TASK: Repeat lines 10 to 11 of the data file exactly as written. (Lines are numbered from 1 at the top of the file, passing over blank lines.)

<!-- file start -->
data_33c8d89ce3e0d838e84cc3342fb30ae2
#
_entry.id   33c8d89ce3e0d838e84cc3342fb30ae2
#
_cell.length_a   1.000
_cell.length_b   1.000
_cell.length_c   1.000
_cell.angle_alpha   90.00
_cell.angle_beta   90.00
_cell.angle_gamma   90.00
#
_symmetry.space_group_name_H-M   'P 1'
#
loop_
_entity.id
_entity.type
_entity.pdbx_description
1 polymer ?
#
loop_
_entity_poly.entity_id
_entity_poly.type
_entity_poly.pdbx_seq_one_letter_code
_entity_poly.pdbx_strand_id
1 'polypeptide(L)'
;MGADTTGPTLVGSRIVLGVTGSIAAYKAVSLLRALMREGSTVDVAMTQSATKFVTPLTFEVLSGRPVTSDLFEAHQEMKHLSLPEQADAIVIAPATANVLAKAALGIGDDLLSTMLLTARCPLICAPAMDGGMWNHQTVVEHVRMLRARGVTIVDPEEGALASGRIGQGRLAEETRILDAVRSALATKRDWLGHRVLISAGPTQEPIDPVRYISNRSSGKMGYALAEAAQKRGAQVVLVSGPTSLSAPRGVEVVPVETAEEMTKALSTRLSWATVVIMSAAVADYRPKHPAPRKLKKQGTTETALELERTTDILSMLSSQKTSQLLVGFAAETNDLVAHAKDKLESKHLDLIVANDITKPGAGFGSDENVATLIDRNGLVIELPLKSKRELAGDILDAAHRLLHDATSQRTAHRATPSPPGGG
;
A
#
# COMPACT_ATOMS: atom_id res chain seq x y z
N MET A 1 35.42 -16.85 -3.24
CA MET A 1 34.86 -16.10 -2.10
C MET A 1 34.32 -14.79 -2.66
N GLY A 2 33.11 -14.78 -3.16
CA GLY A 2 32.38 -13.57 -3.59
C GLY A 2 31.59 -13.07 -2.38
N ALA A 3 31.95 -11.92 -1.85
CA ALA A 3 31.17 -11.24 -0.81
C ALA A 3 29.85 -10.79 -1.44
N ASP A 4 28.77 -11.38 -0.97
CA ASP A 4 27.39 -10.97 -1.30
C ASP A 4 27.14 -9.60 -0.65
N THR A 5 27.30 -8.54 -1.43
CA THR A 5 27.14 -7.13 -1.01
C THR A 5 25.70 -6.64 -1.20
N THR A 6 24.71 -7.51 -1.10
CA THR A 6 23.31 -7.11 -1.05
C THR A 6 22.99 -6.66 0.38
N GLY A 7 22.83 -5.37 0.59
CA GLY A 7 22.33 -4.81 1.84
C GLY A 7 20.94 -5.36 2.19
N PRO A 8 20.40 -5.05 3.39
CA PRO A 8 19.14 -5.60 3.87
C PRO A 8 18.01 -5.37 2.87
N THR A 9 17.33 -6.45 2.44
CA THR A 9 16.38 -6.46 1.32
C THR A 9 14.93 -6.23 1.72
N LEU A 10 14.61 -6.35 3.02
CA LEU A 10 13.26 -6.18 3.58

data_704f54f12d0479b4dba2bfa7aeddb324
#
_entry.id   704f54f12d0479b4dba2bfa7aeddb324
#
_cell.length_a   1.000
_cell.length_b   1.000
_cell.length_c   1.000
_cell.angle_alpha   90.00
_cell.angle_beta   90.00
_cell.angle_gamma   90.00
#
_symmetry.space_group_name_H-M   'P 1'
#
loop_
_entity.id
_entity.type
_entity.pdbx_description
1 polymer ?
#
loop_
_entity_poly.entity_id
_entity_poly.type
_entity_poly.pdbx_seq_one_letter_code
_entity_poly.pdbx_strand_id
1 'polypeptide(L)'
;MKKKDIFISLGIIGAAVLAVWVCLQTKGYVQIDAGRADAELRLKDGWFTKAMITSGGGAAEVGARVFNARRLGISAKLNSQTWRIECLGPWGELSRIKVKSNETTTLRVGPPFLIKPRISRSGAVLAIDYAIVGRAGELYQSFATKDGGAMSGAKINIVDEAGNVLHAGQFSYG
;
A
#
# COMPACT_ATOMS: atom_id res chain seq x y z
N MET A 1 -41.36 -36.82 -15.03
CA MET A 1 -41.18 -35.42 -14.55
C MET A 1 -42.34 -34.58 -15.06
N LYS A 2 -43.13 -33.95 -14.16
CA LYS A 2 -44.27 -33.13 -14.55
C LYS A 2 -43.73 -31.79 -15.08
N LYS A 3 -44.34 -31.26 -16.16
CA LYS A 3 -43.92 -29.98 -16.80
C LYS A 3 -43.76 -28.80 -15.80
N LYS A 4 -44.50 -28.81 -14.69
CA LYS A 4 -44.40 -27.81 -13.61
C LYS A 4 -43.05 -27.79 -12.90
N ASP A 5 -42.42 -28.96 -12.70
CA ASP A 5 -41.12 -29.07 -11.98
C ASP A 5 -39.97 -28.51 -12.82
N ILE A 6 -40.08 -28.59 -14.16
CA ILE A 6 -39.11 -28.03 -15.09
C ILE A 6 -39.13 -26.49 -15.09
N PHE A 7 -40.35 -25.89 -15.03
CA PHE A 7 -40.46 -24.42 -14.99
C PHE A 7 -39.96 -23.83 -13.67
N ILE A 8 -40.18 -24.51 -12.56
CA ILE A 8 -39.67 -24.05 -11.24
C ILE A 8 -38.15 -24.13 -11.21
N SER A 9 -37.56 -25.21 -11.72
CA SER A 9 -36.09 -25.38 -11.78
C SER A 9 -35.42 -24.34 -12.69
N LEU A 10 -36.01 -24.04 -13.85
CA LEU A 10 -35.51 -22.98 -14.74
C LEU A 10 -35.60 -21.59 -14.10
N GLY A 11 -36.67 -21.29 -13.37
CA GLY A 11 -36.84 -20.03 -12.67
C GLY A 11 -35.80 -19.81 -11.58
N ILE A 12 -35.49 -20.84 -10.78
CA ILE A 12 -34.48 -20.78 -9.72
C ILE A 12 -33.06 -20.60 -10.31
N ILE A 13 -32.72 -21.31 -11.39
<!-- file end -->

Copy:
_cell.angle_gamma   90.00
#